Wind Power Plants and System Operation in the Hourly Time Domain: Preprint;

Research output: Contribution to conferencePaper


Because wind is an intermittent power source, the variability may have significant impacts on system operation. Part of the difficulty of analyzing the load following impact of wind is the inadequacy of most modeling frameworks to accurately treat wind plants and the difficulty of untangling causal impacts of wind plants from other dynamic phenomena. This paper presents a simple analysis of anhourly load-following requirement that can be performed without extensive computer modeling. The approach is therefore useful as a first step to quantifying these impacts when extensive modeling and data sets are not available. The variability that wind plants add to the electricity supply must be analyzed in the context of overall system variability. The approach used in this paper does justthat. The results show that wind plants do have an impact on load following, but when calculated as a percentage of the installed wind plant capacity, this impact is not large. Another issue is the extent to which wind forecast errors add to imbalance. The relative statistical independence of wind forecast errors and load forecast errors can be used to help quantify the extent to which windforecast errors impact overall system imbalances.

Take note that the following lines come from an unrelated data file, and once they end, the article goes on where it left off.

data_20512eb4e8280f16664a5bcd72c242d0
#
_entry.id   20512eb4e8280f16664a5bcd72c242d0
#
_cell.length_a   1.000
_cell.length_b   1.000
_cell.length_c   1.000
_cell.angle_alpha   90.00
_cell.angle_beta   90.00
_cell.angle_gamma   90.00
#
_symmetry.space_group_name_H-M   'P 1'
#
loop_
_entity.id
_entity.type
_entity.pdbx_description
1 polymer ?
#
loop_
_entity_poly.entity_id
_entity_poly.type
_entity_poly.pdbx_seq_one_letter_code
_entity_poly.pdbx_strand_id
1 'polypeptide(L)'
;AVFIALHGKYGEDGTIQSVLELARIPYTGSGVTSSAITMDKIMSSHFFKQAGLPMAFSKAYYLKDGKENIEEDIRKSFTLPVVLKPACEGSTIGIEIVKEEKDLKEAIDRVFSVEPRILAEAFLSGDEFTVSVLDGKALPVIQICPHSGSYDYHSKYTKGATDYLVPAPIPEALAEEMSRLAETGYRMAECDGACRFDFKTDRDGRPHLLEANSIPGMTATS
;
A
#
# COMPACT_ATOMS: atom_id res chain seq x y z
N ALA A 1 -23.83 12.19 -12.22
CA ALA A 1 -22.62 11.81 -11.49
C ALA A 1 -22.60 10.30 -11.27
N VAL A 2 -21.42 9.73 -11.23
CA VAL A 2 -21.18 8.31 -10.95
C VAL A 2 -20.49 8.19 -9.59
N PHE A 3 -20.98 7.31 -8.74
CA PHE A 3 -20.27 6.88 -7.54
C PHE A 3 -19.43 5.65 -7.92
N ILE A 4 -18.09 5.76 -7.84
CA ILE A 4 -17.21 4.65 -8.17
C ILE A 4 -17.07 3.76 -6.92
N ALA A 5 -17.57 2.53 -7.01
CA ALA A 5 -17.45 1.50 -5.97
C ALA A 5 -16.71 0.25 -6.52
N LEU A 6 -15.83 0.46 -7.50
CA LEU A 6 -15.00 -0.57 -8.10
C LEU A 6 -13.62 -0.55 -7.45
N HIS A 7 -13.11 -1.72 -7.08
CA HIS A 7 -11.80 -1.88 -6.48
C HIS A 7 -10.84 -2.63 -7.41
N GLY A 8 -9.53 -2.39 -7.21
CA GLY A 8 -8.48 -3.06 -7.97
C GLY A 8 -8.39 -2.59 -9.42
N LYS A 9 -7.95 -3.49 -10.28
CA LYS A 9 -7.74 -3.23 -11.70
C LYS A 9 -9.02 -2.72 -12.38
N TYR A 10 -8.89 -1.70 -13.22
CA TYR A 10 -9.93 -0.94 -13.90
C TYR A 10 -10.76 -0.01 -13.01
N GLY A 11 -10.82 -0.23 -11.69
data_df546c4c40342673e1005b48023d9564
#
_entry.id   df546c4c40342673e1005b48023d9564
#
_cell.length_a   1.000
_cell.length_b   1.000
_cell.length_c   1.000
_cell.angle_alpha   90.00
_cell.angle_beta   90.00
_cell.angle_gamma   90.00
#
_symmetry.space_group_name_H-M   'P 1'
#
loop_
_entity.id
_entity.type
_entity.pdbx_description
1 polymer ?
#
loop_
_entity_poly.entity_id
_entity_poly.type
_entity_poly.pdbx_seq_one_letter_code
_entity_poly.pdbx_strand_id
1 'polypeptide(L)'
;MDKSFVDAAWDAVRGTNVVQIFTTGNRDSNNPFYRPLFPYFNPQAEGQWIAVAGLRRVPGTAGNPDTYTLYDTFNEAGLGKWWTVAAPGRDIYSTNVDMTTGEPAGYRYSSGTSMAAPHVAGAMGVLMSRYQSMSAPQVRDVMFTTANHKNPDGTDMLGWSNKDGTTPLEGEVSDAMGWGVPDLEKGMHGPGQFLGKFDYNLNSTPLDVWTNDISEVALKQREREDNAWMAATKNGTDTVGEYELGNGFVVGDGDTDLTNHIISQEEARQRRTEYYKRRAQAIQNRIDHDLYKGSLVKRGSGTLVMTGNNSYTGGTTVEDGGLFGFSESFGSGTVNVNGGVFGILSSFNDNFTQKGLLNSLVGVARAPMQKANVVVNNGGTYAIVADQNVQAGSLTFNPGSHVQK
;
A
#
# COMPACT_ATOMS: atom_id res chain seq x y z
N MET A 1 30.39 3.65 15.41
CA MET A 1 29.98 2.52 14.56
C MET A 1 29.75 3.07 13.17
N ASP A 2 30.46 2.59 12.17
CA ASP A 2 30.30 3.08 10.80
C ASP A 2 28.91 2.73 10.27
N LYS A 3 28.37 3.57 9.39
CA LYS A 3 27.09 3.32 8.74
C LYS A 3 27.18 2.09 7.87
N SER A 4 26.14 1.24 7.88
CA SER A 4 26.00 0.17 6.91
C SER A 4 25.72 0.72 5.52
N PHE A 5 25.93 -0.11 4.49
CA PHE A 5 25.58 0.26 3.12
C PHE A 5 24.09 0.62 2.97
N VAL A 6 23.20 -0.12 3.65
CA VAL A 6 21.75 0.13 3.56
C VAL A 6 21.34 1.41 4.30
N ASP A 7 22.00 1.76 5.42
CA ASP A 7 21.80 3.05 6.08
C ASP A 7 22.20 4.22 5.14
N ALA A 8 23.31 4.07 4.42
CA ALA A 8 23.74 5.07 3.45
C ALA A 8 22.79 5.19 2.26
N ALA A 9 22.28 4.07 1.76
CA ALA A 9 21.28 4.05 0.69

Original languageAmerican English
Number of pages24
StatePublished - 2003
EventWINDPOWER 2003 - Austin, Texas
Duration: 18 May 200321 May 2003


ConferenceWINDPOWER 2003
CityAustin, Texas

NREL Publication Number

  • NREL/CP-500-33955


  • forecasting errors
  • load following
  • system variability
  • wind energy
  • wind forecasting
  • wind power plants


Dive into the research topics of 'Wind Power Plants and System Operation in the Hourly Time Domain: Preprint;'. Together they form a unique fingerprint.

Cite this